Writing a Thesis: Tips and Instructions
Before getting to know the definition, the aim and value of a standard thesis, it would be great to distinguish it from a dissertation. A thesis is a piece of writing on a certain subject written by a candidate for a college or university degree. Thesis, as well as a dissertation, describes the original research and its results and has a specific structure. However, those documents differ in degrees they apply to and the depth of knowledge required.
When you receive such academic assignment like thesis writing, you need to conduct research and provide deep analysis of the subject. A thesis demonstrates your education level, intelligence, creativity, critical and analytical skills.
Features of a Thesis
A typical thesis has particular features and requirements any student or researcher must learn.
- A thesis should be 100% unique, informative and properly written to give a good impression on a reader.
- It must contain information about the current topic, what the writer has decided to investigate, the argument, important issues and solutions to the problem.
- A thesis should be around 100 pages long.
- An academic degree thesis represents the author’s view on the topic, its importance, and also his or her own opinion and suggestion.
- It contains a particular structure.
- A thesis must be clear, therefore, you should avoid vague language, jargons, the first person and quoting too much.
Forming a Structure for Thesis
After learning the major characteristics of a standard thesis, you can get started and prepare a plan for the structure. Commonly, a structure for thesis consists of a title page, an abstract, an introduction, a literature review, the methods, results and discussion, conclusions, and references. On the whole, the function of the structure is to explain the aim and objectives of the research.
On a title page, you write the heading of your paper, your name and surname, the educational establishment you study in, the department, research mentors, and the date of delivery.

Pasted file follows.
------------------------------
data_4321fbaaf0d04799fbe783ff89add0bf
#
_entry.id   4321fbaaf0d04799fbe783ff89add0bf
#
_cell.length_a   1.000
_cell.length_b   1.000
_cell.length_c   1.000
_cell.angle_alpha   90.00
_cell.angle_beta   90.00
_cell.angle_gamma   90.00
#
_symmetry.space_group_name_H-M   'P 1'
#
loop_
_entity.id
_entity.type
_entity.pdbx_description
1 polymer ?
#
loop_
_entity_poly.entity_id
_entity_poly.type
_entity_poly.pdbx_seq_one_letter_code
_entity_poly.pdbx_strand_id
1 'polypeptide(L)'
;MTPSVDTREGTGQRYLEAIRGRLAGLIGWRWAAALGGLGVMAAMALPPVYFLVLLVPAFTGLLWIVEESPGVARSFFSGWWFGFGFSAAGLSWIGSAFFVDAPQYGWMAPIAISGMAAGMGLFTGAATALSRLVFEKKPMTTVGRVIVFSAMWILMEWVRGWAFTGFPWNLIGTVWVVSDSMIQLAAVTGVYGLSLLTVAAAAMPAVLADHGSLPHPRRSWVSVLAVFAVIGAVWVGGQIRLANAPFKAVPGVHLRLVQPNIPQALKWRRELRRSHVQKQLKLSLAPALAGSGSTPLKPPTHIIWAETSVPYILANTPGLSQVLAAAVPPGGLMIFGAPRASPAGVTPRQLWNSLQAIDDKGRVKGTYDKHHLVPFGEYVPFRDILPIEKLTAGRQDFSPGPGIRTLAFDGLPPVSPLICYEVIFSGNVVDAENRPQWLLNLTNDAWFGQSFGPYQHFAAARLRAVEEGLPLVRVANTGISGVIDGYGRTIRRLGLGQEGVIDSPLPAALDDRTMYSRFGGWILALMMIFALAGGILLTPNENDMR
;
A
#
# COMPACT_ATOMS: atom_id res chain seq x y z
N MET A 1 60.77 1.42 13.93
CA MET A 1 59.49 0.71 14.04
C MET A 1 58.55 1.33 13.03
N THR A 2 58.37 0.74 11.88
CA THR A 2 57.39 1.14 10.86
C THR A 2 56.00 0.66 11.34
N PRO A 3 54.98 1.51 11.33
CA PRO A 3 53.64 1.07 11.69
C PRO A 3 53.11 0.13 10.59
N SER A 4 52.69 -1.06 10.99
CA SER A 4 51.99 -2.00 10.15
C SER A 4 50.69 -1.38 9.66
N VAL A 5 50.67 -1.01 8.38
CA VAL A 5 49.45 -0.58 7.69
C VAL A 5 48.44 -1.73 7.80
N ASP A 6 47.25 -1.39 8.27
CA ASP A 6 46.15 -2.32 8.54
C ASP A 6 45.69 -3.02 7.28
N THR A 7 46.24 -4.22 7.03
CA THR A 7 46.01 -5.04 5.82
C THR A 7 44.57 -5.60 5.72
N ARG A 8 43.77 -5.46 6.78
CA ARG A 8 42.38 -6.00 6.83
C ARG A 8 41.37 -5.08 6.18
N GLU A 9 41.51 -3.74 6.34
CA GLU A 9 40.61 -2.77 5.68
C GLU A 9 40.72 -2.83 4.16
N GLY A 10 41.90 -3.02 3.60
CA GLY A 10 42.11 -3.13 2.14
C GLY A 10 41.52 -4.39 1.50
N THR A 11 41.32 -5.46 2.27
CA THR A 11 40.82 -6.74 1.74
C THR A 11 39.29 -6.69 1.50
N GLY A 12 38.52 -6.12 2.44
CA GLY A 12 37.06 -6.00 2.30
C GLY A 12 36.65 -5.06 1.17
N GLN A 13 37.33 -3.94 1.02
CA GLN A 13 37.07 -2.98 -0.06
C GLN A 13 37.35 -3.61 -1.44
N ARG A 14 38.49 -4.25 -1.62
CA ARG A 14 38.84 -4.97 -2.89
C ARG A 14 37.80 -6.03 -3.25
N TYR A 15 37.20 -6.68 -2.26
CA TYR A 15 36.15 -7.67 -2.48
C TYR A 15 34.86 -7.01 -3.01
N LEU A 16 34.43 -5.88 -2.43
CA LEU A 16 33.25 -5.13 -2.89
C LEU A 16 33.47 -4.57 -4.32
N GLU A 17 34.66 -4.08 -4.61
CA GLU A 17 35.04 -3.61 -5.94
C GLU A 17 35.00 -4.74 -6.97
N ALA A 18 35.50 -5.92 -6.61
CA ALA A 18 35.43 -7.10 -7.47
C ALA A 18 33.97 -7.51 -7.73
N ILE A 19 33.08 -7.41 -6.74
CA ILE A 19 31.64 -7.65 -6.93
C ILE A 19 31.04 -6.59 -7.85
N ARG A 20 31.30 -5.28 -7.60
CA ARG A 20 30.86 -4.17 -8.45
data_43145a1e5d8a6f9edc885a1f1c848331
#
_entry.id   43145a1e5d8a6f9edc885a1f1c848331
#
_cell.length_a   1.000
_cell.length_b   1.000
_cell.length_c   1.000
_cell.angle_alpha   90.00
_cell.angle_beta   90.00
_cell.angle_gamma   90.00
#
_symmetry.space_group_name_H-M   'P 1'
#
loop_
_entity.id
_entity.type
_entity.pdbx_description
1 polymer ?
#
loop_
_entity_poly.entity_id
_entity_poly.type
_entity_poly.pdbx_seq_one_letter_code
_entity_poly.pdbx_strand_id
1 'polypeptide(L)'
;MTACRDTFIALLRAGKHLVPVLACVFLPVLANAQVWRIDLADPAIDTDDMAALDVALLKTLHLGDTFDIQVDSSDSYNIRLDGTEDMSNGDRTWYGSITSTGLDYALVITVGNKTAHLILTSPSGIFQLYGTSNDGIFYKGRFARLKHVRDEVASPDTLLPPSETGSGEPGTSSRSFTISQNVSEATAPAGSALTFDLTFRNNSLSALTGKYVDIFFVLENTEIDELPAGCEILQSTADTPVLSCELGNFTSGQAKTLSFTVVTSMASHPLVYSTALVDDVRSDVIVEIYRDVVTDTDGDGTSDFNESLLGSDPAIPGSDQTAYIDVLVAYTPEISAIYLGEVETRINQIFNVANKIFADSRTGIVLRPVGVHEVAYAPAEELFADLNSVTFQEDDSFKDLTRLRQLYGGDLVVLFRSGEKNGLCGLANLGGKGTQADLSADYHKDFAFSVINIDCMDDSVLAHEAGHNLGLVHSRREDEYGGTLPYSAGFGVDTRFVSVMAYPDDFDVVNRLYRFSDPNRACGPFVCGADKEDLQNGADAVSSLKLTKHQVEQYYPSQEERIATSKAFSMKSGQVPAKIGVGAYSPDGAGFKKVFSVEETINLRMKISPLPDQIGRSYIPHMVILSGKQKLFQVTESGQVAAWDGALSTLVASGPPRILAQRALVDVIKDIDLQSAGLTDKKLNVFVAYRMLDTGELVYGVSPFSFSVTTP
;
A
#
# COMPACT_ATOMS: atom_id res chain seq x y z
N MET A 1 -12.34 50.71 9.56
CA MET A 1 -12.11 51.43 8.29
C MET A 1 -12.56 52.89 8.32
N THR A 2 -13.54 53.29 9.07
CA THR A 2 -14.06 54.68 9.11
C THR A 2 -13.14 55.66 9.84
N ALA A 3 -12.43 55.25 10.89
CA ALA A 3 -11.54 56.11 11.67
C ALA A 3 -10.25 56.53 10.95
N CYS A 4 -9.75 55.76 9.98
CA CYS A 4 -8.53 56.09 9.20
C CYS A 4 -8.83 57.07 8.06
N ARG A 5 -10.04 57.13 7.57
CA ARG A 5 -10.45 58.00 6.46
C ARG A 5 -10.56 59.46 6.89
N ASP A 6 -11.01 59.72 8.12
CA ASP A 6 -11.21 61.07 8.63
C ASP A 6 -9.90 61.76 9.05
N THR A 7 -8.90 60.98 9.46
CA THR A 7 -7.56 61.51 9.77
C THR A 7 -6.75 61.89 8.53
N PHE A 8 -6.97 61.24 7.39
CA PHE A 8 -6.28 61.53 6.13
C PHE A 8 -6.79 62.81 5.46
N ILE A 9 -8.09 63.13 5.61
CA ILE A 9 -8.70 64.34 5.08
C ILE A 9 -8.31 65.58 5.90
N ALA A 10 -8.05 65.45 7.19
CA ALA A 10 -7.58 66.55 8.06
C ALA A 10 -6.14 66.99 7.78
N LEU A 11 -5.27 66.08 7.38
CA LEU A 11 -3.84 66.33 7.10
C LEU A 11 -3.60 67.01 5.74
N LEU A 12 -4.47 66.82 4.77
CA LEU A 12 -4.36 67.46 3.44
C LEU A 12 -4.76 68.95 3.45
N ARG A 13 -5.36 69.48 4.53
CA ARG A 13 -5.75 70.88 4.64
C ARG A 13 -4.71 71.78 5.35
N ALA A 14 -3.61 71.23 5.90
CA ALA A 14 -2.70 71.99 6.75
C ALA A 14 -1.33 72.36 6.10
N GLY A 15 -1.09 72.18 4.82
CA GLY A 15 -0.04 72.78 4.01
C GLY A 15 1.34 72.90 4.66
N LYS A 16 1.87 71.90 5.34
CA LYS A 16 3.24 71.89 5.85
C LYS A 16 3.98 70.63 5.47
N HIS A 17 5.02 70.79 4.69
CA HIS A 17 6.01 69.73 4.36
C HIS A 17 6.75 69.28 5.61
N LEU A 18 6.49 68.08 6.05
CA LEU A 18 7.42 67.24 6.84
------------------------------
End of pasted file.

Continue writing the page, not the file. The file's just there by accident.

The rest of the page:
A 300-400 word abstract explains the significance of a paper, gives a short but detailed description of data, methods you used in research, and the achieved results.
This part of a thesis is an extended version of the abstract: it comprises the topic along with the aim of your work, its scope, and importance. The introduction has a short review of the paper, the reasons for investigating and writing such a specific topic.
You use the literature review to evaluate the previous research on the issue, and what were its the impact and effects.
In this section, the author shows how the aim of the research was achieved: he or she indicates methods, tools, materials, calculations, techniques, theories and other valuable data, and explains why they have been chosen.
This is one of the most substantial parts of your thesis: the representation of your research findings. Mention your observations, statistics, positive and negative results but not in detail.
Analysis and Discussion
In the discussion section, you analyze your work performance, endeavor, achievements, and give a detailed explanation of each. You write comments on your good or bad results and answer questions related to the topic.
The final part of the thesis is a conclusion. Here, you approve that the objectives of your research have been completed, give a summary of your results, formulate the most critical statement, make predictions about the consequences of the investigation.
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